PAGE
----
Saturday, August 2, 2014

The Case of the Controversial Cookies….

It was December 20th. My neighbour, TZ and I were freezing our posteriors off, waiting at the corner, one street away, for the school bus, to take our boys to school for their last day of classes before Christmas holidays begin for students. The bus arrived, we patted our boys’ backs and gave final reminders to “be good” as they went up the steps of the bus. As it drove away, we waved towards the dark, tinted windows of the bus, hoping it was our kids seeing us wave and not somebody else’s kids thinking, “Who’s the strange parent waving to me??”

On our quick walk back to our homes this wintery day, our chat was light as it sometimes is.  We talked about our plans to rest and relax during the Christmas holidays. When we got to her driveway, TZ said, “Oh wait! I have something for you,”….she ran into her house while I shivered some more and she came out with gift for me. A plate of cookies, all wrapped up in Christmas-themed cellophane. 
She smiled and said, “Merry Christmas!! I baked these myself!”

I must have looked shocked because she continued with a smile, “Don’t worry. The kids say they’re pretty good.”  

“You didn’t have to do this,” I said.

“I know,” she responded, “I was baking to make Christmas gifts for the teachers at school anyway and I thought I would make you a plate too!”

I explained why I seemed shock, “But TZ, in my birth country, Muslims are now taught not to even wish their non-Muslim friends,"Merry Christmas" or the like, for fear of weakening their own faith or giving credence to some other faith. "

TZ wrinkled her eyebrows and huffed impatiently, “I’m a hard-core (Egyptian) Muslim. I know that Allah can see the intentions of my heart.  How can wishing you well and giving you a plate of Christmas cookies damage my faith?  Aren’t we neighbours? Aren’t our children friends? You welcomed me to the neighbourhood with a plate of cookies,” and she continued to tsk tsk away, “People should go demonstrate at your country’s embassy. So many wrong teaching these days!”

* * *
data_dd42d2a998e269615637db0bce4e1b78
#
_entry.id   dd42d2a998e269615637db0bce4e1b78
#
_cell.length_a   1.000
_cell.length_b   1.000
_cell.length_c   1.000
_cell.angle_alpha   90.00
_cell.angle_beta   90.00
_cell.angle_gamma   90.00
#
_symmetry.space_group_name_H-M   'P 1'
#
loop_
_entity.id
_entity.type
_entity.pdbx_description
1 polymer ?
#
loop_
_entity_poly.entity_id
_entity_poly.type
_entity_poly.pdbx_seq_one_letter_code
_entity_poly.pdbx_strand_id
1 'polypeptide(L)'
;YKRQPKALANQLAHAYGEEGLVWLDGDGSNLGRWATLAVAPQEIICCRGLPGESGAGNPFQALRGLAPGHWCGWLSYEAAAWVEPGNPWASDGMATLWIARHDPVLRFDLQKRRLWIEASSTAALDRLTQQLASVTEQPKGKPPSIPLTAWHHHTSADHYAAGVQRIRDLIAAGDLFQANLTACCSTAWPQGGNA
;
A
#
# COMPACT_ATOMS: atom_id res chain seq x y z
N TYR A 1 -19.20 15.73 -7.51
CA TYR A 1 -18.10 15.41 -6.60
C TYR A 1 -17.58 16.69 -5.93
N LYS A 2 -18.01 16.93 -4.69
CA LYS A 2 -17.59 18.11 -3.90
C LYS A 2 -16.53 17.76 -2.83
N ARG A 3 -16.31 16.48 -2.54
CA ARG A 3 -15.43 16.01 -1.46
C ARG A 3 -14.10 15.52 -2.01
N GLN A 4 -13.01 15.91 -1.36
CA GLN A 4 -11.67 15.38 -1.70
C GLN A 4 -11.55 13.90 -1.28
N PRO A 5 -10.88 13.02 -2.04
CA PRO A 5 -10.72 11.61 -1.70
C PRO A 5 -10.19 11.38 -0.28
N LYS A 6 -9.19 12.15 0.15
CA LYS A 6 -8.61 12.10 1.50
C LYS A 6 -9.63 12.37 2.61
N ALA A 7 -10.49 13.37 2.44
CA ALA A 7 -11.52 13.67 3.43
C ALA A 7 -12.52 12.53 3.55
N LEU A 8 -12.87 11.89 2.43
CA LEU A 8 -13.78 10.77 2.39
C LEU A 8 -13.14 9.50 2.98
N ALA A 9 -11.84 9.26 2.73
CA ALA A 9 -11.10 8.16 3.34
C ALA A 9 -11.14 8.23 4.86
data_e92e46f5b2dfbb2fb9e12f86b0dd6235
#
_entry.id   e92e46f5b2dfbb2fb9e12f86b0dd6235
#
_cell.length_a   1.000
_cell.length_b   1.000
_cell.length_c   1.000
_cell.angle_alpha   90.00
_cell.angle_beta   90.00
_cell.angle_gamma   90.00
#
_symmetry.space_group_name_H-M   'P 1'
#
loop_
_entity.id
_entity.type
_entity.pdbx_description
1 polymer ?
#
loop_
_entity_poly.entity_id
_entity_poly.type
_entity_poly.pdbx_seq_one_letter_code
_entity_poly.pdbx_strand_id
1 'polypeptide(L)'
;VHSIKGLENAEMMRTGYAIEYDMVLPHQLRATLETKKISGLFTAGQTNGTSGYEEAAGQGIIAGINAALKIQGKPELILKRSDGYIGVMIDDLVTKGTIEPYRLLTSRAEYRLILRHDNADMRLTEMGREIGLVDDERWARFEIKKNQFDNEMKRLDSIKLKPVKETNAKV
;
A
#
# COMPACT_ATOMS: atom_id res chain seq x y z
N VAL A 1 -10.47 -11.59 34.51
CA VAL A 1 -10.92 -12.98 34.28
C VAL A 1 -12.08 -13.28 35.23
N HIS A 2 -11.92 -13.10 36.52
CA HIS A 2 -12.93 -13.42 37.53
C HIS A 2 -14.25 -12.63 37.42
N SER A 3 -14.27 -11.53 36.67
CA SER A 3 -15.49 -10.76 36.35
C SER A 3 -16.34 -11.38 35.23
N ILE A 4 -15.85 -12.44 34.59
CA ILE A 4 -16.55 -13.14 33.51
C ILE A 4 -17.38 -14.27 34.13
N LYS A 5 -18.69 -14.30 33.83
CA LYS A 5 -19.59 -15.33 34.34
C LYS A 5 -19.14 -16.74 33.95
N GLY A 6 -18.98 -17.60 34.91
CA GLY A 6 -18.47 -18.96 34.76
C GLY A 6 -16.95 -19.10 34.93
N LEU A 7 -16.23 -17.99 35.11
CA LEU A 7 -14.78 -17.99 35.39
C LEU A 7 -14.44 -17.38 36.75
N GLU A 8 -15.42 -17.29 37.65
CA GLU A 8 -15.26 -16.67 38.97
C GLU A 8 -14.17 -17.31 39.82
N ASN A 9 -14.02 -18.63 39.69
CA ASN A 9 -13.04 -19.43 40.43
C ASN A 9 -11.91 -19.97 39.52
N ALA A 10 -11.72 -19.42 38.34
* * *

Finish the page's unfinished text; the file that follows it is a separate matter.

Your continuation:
I quickly calmed her down and assured her that no such rally was needed but gave her a great, big hug and the double-cheeked kiss typical of my city. As we retreated to the warmth of our homes, I gave thanks that neither I nor TZ were afraid to reach across the cultural and religious boundaries that set us apart. I gave thanks that we were determined to treat each other with respect and be the best representation of what we believe to be the Truth, despite all the ugliness being committed in the name of religions all over the world.

And so as I write this, seven months after Christmas, it is Eid al-Fitr (a.k.a. Hari Raya Aidil Fitri in my birth country) in a few days, the end of Ramadan for my neighbour. I know what I will be sending over to her place on that day of celebration. Some gorgeous cookies from our local halal supermarket together with my well wishes.

For anyone reading this who might disagree with my actions or TZ’s actions, I suggest we let God do the job of judging, eh? The last I heard, there was no new job posting for “God”. 

As for us humans, why don’t we do the best job possible to represent the “God” of our beliefs – more love, less hate; more compassion, less ill will; more understanding, less ignorance, and more respect with  less disdain for our fellow human beings and especially towards those we claim as neighbours and friends. Let’s try that. Not just for a day or week. Let’s commit to that for as long as we shall live. Maybe then, humanity has a chance….

PS – those homemade cookies from TZ were delicious, especially the pink-tinged ones with cream cheese and sprinkles on top.

PPS – TZ received my gift with the fiercest hug ever… I thought she would never let go. I returned the hug, thinking of the unspoken words between us and of all the sad things happening in our respective “home” countries…. Can cookies stop the senselessness?  Maybe not on a large scale but there’s this fine Chinese proverb that says that the journey of a thousand miles begin with a single step. I’m taking my steps. I wish more of you would join me because the journey feels lonely, very often….